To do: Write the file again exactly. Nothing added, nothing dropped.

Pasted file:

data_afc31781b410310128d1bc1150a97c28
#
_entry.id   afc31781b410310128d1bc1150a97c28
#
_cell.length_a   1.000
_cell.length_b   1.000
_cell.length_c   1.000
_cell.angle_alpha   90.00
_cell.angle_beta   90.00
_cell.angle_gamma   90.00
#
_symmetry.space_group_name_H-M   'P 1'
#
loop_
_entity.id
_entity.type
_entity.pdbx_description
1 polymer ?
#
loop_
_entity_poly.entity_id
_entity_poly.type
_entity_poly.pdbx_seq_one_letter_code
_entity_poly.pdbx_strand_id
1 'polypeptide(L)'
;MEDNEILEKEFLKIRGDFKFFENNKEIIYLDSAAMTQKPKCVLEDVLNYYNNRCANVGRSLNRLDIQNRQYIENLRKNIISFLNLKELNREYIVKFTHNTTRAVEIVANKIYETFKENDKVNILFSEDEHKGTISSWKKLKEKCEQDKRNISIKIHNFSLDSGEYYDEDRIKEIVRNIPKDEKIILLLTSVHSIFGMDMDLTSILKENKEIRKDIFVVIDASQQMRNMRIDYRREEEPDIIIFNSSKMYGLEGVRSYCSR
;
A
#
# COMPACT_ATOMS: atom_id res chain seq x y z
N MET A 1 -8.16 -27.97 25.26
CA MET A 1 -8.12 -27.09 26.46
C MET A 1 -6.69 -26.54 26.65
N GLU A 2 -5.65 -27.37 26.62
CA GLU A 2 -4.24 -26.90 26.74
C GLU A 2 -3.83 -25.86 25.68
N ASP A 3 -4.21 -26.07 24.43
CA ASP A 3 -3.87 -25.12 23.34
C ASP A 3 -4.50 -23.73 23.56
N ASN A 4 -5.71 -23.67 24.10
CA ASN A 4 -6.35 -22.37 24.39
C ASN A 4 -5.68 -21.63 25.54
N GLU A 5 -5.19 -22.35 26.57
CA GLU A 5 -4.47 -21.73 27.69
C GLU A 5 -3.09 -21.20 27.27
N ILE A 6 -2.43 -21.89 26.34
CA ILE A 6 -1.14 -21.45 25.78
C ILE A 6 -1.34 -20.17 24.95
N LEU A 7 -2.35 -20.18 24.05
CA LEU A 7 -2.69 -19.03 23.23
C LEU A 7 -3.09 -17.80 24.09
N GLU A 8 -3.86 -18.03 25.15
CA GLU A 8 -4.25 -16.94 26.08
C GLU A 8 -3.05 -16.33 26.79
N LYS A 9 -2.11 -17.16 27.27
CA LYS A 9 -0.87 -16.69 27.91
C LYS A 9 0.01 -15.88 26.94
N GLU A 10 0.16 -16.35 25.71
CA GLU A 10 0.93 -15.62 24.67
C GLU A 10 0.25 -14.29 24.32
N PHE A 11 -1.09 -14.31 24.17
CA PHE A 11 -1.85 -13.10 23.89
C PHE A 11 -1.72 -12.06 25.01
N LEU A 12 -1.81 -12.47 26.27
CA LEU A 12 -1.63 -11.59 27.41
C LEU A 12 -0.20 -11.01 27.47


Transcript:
data_afc31781b410310128d1bc1150a97c28
#
_entry.id   afc31781b410310128d1bc1150a97c28
#
_cell.length_a   1.000
_cell.length_b   1.000
_cell.length_c   1.000
_cell.angle_alpha   90.00
_cell.angle_beta   90.00
_cell.angle_gamma   90.00
#
_symmetry.space_group_name_H-M   'P 1'
#
loop_
_entity.id
_entity.type
_entity.pdbx_description
1 polymer ?
#
loop_
_entity_poly.entity_id
_entity_poly.type
_entity_poly.pdbx_seq_one_letter_code
_entity_poly.pdbx_strand_id
1 'polypeptide(L)'
;MEDNEILEKEFLKIRGDFKFFENNKEIIYLDSAAMTQKPKCVLEDVLNYYNNRCANVGRSLNRLDIQNRQYIENLRKNIISFLNLKELNREYIVKFTHNTTRAVEIVANKIYETFKENDKVNILFSEDEHKGTISSWKKLKEKCEQDKRNISIKIHNFSLDSGEYYDEDRIKEIVRNIPKDEKIILLLTSVHSIFGMDMDLTSILKENKEIRKDIFVVIDASQQMRNMRIDYRREEEPDIIIFNSSKMYGLEGVRSYCSR
;
A
#
# COMPACT_ATOMS: atom_id res chain seq x y z
N MET A 1 -8.16 -27.97 25.26
CA MET A 1 -8.12 -27.09 26.46
C MET A 1 -6.69 -26.54 26.65
N GLU A 2 -5.65 -27.37 26.62
CA GLU A 2 -4.24 -26.90 26.74
C GLU A 2 -3.83 -25.86 25.68
N ASP A 3 -4.21 -26.07 24.43
CA ASP A 3 -3.87 -25.12 23.34
C ASP A 3 -4.50 -23.73 23.56
N ASN A 4 -5.71 -23.67 24.10
CA ASN A 4 -6.35 -22.37 24.39
C ASN A 4 -5.68 -21.63 25.54
N GLU A 5 -5.19 -22.35 26.57
CA GLU A 5 -4.47 -21.73 27.69
C GLU A 5 -3.09 -21.20 27.27
N ILE A 6 -2.43 -21.89 26.34
CA ILE A 6 -1.14 -21.45 25.78
C ILE A 6 -1.34 -20.17 24.95
N LEU A 7 -2.35 -20.18 24.05
CA LEU A 7 -2.69 -19.03 23.23
C LEU A 7 -3.09 -17.80 24.09
N GLU A 8 -3.86 -18.03 25.15
CA GLU A 8 -4.25 -16.94 26.08
C GLU A 8 -3.05 -16.33 26.79
N LYS A 9 -2.11 -17.16 27.27
CA LYS A 9 -0.87 -16.69 27.91
C LYS A 9 0.01 -15.88 26.94
N GLU A 10 0.16 -16.35 25.71
CA GLU A 10 0.93 -15.62 24.67
C GLU A 10 0.25 -14.29 24.32
N PHE A 11 -1.09 -14.31 24.17
CA PHE A 11 -1.85 -13.10 23.89
C PHE A 11 -1.72 -12.06 25.01
N LEU A 12 -1.81 -12.47 26.27
CA LEU A 12 -1.63 -11.59 27.41
C LEU A 12 -0.20 -11.01 27.47